Can AI tools help reduce Zoom fatigue?


I’m lucky. On average, I’m only on videoconference calls for about five hours a week. I have friends and colleagues who burn that many hours on camera every day!

I’ve been videoconferencing since the 1990s — when you needed a dedicated ISDN line and a $1,000 worth of audio-video gear to make it happen. Today, you open up your laptop and you’re ready to go, even if you’re in a McDonald’s. Back then, when it worked, it was exciting. Today…, not so much.

Though most people call it Zoom fatigue, you’ll find it on any videoconferencing platform. Another name for the same effect is MEGO, short for “My Eyes Glaze Over.”  You know how it goes. A combination of boredom, conversation drift, and a lack of meeting focus, and soon you’re as snoozy as grandpa after a big lunch.

Zoom and its rivals know all about this phenomenon. And lately, they’ve been trying to make meetings more lively and productive by combining visual tricks and AI. 

The visual games have been with us for a while. Who could forget the “I’m Not a Cat!” meme when a misused filter made a lawyer appear as a white kitten with gray markings and large eyes during a civil forfeiture hearing on Zoom in February 2021? 

Now, this kind of thing — for better or worse — has gotten more advanced. Apple Vision Pro users, for example, can now use CGI avatars (Personas) in Zoom meetings. Personas, you can remove the backgrounds of your meeting participants and “pin” their real-time avatars in your physical workspace. (I have no doubt that those avatars will soon be able to move around in your augmented reality space.)

I consider that more fun than practical for business meetings. But I can see how  Microsoft’s Mesh, when used with Microsoft Teams and spatial audio, could be useful by allowing avatars to “step away” from the main meeting for private conversations.

Another meeting technology I could see seriously taking off involves having your avatar, but not you, attend a meeting. Thanks to the Microsoft 365 Copilot chatbot and Google’s Duet AI for Workspace, we can already get meeting minutes from gatherings we didn’t actually attend. Why not make it “appear” that we’re there while we’re actually ordering a Big Mac?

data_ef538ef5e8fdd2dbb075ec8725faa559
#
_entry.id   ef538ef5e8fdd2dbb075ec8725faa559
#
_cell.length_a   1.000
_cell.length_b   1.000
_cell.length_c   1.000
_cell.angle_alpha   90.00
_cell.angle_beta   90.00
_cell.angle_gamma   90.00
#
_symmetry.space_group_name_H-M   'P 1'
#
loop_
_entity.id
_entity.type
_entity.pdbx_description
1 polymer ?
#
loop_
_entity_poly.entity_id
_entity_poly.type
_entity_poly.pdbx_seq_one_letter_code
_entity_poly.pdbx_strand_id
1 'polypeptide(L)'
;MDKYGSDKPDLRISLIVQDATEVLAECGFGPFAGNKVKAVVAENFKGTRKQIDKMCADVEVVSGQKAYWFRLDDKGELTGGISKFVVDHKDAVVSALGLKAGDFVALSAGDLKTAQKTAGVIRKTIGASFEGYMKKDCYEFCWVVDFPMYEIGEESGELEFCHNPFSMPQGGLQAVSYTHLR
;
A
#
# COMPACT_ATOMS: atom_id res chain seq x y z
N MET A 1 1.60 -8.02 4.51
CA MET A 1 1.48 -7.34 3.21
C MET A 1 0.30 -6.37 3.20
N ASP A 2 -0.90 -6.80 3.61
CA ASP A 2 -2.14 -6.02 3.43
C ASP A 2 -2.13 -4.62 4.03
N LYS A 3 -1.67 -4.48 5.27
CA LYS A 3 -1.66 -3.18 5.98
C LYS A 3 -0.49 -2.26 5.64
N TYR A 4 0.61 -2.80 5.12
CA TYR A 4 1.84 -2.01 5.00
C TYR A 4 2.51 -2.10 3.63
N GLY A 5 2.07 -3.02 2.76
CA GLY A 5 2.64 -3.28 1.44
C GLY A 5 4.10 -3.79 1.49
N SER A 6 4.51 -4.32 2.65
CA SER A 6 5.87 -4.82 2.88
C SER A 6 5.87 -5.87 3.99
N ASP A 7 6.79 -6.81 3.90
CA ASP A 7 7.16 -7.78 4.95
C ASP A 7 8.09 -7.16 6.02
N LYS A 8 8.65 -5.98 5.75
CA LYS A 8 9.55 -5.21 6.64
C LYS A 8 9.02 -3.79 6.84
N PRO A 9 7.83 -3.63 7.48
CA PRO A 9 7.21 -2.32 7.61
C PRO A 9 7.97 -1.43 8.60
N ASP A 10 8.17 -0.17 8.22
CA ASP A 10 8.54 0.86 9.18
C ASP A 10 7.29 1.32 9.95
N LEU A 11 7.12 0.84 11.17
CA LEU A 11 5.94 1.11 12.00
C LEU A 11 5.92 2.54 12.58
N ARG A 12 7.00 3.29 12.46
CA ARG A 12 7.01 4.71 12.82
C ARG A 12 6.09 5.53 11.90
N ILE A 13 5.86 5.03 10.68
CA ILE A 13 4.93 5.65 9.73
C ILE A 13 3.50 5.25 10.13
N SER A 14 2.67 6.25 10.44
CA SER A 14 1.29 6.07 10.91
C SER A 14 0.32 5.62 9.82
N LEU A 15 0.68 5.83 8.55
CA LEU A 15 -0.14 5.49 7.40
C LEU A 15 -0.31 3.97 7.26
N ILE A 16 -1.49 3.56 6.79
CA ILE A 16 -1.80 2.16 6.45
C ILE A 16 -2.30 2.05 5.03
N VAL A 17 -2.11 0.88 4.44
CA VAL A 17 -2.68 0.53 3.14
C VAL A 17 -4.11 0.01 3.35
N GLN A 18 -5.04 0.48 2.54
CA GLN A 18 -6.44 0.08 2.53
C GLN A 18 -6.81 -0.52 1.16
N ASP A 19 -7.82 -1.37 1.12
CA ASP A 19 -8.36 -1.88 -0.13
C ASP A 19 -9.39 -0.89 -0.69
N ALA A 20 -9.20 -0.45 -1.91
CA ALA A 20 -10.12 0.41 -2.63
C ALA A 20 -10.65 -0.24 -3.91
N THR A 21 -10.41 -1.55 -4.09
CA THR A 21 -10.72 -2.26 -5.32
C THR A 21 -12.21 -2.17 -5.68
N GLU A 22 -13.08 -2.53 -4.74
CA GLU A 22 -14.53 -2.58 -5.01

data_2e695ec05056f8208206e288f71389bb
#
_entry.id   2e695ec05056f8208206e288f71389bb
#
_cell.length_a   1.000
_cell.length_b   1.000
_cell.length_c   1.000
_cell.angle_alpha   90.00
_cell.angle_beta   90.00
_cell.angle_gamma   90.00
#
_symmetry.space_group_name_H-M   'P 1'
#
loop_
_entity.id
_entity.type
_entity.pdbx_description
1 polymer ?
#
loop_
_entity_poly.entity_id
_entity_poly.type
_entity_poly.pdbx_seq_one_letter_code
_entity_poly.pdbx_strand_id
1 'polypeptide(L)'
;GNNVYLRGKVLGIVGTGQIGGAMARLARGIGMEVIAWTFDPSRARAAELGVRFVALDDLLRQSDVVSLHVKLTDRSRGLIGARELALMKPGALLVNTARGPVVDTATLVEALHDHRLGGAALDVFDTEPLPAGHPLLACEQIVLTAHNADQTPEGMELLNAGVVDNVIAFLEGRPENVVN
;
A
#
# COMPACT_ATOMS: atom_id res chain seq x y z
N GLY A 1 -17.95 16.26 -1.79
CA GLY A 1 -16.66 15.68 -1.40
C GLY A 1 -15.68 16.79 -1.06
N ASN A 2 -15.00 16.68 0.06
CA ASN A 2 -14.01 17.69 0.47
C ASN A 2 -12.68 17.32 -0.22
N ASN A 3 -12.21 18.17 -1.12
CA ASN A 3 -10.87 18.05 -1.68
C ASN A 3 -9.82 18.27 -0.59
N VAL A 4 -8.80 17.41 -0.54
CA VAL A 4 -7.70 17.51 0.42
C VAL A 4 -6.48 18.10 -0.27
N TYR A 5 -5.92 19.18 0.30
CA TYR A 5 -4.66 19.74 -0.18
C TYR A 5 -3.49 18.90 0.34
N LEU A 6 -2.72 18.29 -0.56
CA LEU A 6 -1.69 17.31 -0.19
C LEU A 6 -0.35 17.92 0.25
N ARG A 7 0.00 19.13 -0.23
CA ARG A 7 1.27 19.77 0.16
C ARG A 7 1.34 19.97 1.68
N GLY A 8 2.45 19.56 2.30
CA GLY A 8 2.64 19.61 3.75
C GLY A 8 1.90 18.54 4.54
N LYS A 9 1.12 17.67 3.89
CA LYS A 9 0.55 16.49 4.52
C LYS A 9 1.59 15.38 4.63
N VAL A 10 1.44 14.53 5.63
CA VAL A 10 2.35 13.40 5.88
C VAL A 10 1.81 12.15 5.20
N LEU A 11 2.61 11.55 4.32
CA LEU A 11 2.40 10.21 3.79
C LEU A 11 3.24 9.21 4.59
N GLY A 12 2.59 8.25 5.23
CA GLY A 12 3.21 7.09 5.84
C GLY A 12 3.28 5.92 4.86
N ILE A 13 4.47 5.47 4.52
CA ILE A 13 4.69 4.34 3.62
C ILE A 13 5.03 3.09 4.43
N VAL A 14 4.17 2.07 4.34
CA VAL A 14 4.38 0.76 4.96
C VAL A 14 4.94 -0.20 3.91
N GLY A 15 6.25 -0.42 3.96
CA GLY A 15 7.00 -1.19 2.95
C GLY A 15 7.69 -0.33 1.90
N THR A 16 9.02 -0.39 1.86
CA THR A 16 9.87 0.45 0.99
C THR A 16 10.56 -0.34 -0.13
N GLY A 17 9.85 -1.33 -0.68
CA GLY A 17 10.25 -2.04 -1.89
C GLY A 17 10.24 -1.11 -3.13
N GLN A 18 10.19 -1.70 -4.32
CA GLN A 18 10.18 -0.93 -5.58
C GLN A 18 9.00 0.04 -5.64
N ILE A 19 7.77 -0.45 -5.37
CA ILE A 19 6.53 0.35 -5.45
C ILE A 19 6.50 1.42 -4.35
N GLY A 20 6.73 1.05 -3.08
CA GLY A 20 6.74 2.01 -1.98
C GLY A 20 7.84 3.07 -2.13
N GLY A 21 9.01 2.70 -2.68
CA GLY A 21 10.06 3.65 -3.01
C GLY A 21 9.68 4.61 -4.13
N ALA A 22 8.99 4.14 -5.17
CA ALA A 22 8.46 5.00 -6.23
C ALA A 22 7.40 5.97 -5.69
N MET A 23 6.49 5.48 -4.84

Other tools, such as Zoom’s AI Companion, are already making meetings more productive by presenting meeting summaries, identifying action items, and prompting people to share the next steps. Personally, I’ve been doing this for a while by running Otter.AI, my voice transcription program of choice, manually with videoconferencing programs. Today, Otter AI Assistant for Zoom Meetings can do this on auto-pilot. 

All that’s neat and nifty, but I remain unconvinced they’ll help much. For example, if I had my avatar record a meeting to boil it down to what I needed to know and act on, why wasn’t it an e-mail in the first place? 

Sure, if there’s a conversation — that’s different. But there’s no talk going on if our meetings are mostly attended by avatars. So what’s the point?

Avatars and AI aren’t really going to make videoconferencing meetings more productive. While they can be fun and helpful, they don’t address the real reasons so many meetings are deadly dull. 

As my friend Alfred Poor (he’s my video meeting advisor and founder of The 75% Solution), told me, “I firmly believe that there is no such thing as ‘Zoom Fatigue.’ Instead, I believe that people are observing ‘Bad Zoom Fatigue,’ which is not much different from ‘Bad Conference Room Meeting Fatigue’ that we’ve suffered from for generations. It’s just that the vast majority of Zoom (and Teams and Google Meet and webinars and all those other platforms) meetings are not prepared and executed with intention.”

Specifically, Poor believes you must properly organize “the meeting itself — ‘this meeting could have been an email’ — which requires analyzing the objectives along with the type and direction of information flow required to achieve those objectives.” 

For example, if a meeting involves the boss simply telling people what’s what in the next quarter, it could just as well be a webinar rather than a videoconference. Or, if there’s a meeting to determine what will happen in the next quarter, it should involve only the people planning what’s what, not everyone and their assistant. Your aides-de-camp will be fine with meeting minutes and action items. 

Yes, sometimes videoconferences are necessary and helpful. Yes, AI tools can make them more productive. And, yes, I, for one, would be happy to have a meeting where I was represented by an avatar of my dog Telly and my editor by his Lil Joe. That would be fun, at least once. But for videoconferences to really be useful, we need organization and planning, not technical tricks. 

Augmented Reality, Collaboration Software, Generative AI, Productivity Software, Videoconferencing, Zoom Video Communications

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